Transforming Surrey’s rural economy in the ‘smart’ age
PUBLISHED: 14:37 18 May 2017 | UPDATED: 14:37 18 May 2017
Connecting farms, businesses and people in Surrey through technology will create new opportunities for our countryside
The May Surrey County Show celebrates the different aspects of rural life across the county. Alongside the showjumping and competitions, owners of the region’s farms and landed estates gather to buy, sell and develop their businesses. This is a vital sector for our local economy with some 59,688 hectares of farmland in Surrey.
But it is a challenging time for our farmers. Brexit, land prices, the demise of the dairy industry and the world grain harvest are all hot topics as the industry faces an uncertain future. However, like all periods of change we also see innovation and opportunities. There is a new rural vocabulary: as well as diversification, ‘natural capital’ and ‘agri-tech’ are now shaping the farms and landed estates of tomorrow.
As advisers to landed estates across the region we have been talking to landowners and farmers to discuss how they can develop new commercial opportunities alongside their traditional business. In particular, how they can embrace the digital revolution and make better use of technology to develop their properties.
Last year, Charles Russell Speechlys published in-depth research on the future of commercial real estate, revealing that there are significant gains to be made from smart buildings. This is ‘the new real’ and rural property is no exception. Many farms and estates are now looking at the commercial potential in their property, and the buildings that were once at risk of falling out of use are now being transformed for the smart age.
At the same time, the way that people want to live and work is changing with an appetite for agile working sought by both employers and employees, not to mention a quality of life away from the big cities.
As a result, the large farm or landed estate - for hundreds of years the centre of rural life - is seeing a renaissance as an economic hub attracting business and people from town to country. Redundant buildings have been converted into business offices and improved rural connectivity enables even more sophisticated levels of business to operate in these centres.
If landowners and farmers ‘future proof’ their buildings they can use current and future technologies to take an income from not only the land, but also from their tenants in the local and even global marketplace.
Surrey is at the centre of this movement. With its proximity to London, landed estates and large farms are developing such opportunities: just do an internet search of ‘farm units to let in Surrey’ to see the potential.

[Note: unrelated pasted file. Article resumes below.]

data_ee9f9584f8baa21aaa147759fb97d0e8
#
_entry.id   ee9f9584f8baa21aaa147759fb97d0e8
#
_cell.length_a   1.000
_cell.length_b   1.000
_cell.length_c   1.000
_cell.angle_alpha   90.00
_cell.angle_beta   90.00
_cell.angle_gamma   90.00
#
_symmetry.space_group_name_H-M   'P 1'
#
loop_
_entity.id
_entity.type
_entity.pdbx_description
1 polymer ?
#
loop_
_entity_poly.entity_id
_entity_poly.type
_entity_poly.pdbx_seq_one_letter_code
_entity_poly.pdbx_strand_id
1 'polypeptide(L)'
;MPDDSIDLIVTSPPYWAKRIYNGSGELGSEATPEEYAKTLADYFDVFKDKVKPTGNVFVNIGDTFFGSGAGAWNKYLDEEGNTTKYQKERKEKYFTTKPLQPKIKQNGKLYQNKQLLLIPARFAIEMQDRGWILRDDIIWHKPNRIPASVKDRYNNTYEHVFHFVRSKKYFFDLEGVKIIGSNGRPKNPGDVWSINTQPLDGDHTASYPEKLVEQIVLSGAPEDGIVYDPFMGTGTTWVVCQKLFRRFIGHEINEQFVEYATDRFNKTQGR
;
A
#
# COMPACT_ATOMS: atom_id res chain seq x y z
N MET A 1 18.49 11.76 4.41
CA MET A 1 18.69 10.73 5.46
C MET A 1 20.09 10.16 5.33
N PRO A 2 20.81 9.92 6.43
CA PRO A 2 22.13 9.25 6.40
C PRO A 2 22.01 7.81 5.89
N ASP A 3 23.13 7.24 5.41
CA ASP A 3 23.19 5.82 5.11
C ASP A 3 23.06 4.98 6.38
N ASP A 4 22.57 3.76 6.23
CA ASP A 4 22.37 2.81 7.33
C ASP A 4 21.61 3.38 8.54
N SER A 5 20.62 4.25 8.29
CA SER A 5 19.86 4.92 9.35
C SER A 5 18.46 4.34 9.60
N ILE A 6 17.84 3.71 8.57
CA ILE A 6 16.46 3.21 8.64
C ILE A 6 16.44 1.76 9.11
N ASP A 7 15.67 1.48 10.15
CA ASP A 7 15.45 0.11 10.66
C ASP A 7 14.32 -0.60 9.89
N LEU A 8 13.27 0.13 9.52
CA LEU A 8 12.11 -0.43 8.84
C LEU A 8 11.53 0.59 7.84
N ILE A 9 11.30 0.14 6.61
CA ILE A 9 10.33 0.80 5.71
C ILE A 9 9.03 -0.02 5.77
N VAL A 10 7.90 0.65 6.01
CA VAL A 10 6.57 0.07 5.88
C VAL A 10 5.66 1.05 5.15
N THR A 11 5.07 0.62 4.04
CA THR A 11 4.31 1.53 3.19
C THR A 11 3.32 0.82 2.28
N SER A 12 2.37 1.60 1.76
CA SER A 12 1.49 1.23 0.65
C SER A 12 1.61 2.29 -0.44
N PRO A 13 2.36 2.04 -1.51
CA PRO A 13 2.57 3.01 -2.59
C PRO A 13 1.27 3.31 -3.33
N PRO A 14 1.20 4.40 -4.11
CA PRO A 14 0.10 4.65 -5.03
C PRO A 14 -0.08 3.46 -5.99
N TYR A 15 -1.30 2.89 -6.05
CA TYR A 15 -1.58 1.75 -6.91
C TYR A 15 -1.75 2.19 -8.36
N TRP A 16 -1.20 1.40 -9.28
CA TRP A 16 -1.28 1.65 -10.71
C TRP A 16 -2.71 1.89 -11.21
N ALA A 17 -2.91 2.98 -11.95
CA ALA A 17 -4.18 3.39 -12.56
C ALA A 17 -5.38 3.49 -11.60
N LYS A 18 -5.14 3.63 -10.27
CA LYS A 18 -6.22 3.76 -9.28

This is about reconnecting the town and countryside, both in terms of education about farming and food production, and also a way to boost the local, regional and national economy.
The main question for both rural commercial unit owner and potential user is how can this benefit the wider community? This is about a farm or landed estate that farms not only the land, but also the global business community.
How can local businesses engage with rural hubs?
• If you want to be based rurally, think about engaging with your local land agents and surveyors who will know of opportunities on estates and farms.
• Think of different forms of or types of use, such as ‘makerspace’ or (flexispace’. Which suits you best in terms of how you want to work and what is on offer? The concept of hubs for entrepreneurs and start-ups is gathering pace.
• Make sure you consider current and future technologies that you might require.
• Think about locations that you want to be in, but also what these locations can offer in terms of amenity during the working day.
• Do you want to rent your unit yearly or monthly, or pay to use it for a set time?
How can landed estates and farms work with local businesses?
• Business vision: make sure you sell your commercial vision and ethos. Make the buildings, their use and future use part of your estate brand and part of your ongoing estate and succession planning.
• Space: think creatively about how to use the space available to you. Do you have redundant buildings now or likely to become so soon? Do your agricultural tenants use all of the buildings? Can any buildings be brought out of the tenancy?
• Development: make sure you get advice not only from an architect, but also from a construction lawyer on construction issues and contracts.
• Funding: banks are an obvious source of funding for development works, but consider others currently available such as the European Agricultural Fund for Rural Development, Government funding or crowd sourcing.
• Be creative: not only in respect of heating and energy sources and solutions e.g. woodlands and biomass heating but also in relation to your charging structures and fee models.
David Savage is a partner advising rural land owners, contractors, and consultants on a wide range of building and civil engineering matters. Jonathan Thompson is an agricultural and rural business lawyer with a wealth of legal experience in landed estates, rural property and agricultural law.